The state of emergency has been confirmed so far for Mar 26-Apr 30, and may be extended further. Yet no matter what measures are doled out, they will not silence critics. If the official reports are to be believed – and we presume that at least the government believes them – the measures already in place have already made Thailand one of the safest places in Asia. The government’s own reports beg the question that if the existing measures have already contained the virus to just five deaths as of Friday (Mar 27), then why the need for the emergency powers?
Of course, the strong argument of a preventative policy is best is being advocated, and that too is difficult to argue against. But the only real measure that can be taken is an all-out ban on being in public without essential need – a real “lockdown”, not the measures taken so far that have already been given that label by enthusiastic officials and excited media.
Local officials this week finally took genuine measures to reasonably try to prevent the spread of the disease with the mass closure of venues across the island, but the big question for Phuket is whether or not they will close the beaches.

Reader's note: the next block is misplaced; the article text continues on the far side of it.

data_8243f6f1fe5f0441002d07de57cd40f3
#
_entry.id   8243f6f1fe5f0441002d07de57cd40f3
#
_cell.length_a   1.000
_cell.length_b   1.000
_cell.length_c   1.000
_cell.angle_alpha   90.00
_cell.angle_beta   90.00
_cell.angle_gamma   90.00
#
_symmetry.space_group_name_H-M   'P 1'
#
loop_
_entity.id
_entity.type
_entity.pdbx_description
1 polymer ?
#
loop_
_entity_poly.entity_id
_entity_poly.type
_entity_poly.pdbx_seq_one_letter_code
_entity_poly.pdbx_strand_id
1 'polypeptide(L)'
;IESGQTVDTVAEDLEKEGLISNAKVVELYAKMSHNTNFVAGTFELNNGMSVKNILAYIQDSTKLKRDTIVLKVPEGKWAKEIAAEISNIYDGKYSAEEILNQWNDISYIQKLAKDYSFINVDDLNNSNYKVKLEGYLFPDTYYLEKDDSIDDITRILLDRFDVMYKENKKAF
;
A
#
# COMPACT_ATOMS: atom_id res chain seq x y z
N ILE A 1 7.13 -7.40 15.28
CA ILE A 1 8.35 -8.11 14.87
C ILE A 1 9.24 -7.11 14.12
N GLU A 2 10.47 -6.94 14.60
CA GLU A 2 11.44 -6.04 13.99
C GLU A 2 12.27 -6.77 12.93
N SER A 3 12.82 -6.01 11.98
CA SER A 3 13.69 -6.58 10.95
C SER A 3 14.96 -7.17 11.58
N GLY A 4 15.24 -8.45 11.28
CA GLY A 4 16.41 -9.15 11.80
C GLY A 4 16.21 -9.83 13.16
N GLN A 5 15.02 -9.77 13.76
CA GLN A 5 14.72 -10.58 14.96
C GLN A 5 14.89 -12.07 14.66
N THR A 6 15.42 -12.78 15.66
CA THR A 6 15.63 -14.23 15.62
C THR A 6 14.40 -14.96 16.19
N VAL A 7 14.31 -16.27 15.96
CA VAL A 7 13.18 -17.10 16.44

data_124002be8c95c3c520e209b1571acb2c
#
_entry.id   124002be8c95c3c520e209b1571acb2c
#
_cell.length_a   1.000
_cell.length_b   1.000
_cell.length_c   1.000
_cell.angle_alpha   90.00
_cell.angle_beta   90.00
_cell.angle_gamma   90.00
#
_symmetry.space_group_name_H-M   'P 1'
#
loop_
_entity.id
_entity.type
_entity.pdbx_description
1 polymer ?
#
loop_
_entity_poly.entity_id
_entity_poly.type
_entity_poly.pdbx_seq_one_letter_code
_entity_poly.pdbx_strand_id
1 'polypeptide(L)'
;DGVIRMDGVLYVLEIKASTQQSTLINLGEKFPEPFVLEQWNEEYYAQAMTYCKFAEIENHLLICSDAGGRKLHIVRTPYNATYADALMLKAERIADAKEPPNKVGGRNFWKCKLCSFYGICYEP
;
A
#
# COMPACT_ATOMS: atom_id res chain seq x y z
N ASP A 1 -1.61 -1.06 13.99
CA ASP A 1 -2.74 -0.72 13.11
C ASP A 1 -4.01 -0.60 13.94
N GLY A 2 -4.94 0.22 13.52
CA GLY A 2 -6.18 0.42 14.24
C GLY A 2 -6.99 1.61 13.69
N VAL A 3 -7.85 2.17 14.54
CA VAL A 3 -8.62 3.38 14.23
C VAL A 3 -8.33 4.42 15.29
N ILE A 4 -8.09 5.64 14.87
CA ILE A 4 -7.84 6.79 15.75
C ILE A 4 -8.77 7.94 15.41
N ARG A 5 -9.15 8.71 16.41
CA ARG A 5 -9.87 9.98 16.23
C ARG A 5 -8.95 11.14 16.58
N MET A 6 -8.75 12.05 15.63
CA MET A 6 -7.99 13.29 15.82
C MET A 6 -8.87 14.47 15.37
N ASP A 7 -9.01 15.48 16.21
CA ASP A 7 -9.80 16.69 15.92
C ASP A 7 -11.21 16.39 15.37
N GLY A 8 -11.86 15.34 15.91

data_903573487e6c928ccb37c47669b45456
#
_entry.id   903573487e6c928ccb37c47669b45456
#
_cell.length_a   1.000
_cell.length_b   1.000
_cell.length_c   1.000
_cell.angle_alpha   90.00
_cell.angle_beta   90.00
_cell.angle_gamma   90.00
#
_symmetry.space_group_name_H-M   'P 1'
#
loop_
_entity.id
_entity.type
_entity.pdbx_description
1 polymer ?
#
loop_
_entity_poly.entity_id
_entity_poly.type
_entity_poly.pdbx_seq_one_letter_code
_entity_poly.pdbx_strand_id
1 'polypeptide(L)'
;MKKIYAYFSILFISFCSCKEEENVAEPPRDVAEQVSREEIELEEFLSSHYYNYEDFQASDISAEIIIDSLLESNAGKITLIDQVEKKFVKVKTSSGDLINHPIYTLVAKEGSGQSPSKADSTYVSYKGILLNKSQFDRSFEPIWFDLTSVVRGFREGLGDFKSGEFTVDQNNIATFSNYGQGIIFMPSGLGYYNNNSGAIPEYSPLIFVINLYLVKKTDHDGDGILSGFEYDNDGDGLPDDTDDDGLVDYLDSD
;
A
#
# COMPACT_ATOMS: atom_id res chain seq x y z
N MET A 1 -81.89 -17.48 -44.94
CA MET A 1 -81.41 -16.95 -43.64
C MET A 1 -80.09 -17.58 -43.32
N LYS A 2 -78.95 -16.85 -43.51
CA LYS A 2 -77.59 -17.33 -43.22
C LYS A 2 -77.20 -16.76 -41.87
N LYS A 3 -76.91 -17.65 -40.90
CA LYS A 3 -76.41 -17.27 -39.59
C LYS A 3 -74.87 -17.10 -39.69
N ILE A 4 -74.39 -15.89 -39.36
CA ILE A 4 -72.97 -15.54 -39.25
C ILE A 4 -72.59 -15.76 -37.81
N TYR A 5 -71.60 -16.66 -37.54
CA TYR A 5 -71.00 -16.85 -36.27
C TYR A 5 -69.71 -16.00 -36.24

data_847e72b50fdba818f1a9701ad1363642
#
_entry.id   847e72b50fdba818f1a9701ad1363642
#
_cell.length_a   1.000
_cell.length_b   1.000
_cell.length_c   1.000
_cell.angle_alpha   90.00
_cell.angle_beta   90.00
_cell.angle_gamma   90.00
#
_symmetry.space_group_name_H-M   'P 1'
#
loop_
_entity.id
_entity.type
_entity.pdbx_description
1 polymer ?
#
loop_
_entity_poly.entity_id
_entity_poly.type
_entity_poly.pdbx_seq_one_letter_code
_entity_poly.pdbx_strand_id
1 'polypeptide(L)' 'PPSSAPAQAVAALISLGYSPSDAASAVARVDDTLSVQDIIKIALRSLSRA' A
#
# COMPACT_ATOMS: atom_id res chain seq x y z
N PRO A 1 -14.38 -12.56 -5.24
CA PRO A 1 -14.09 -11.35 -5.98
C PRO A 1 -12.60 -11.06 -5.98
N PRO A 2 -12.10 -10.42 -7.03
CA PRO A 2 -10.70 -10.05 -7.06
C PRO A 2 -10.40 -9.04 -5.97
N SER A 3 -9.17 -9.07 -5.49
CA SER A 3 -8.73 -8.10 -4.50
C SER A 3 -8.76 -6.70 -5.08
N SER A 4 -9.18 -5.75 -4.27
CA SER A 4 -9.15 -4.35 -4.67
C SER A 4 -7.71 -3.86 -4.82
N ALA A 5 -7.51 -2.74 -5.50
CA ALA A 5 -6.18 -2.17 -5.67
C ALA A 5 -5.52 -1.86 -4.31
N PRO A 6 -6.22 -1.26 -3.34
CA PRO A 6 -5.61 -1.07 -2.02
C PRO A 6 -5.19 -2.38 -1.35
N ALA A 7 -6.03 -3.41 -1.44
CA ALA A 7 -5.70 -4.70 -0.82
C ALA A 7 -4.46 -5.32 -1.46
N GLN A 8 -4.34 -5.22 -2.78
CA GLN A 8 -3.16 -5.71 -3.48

This is where all those people stuck in Phuket might relish where they happen to be trapped during this global episode – providing they don’t catch the disease while having minimal or no health coverage at all. People on the beaches this week have shown that some enjoy the social distance the sand can provide, while others plainly, and dangerously, did not. At this stage it is still a choice.
It’s no secret that the beaches are nigh sacrosanct when it comes to the island’s tourism image. People flout the law at will where they want or simply have the tacit approval of local authorities, as long as it does not interfere with the money-making lure of our shores.
Now, while we’re under siege by this virus, whether Phuket’s beaches will remain open will send a clear message as to exactly how serious officials consider the threat.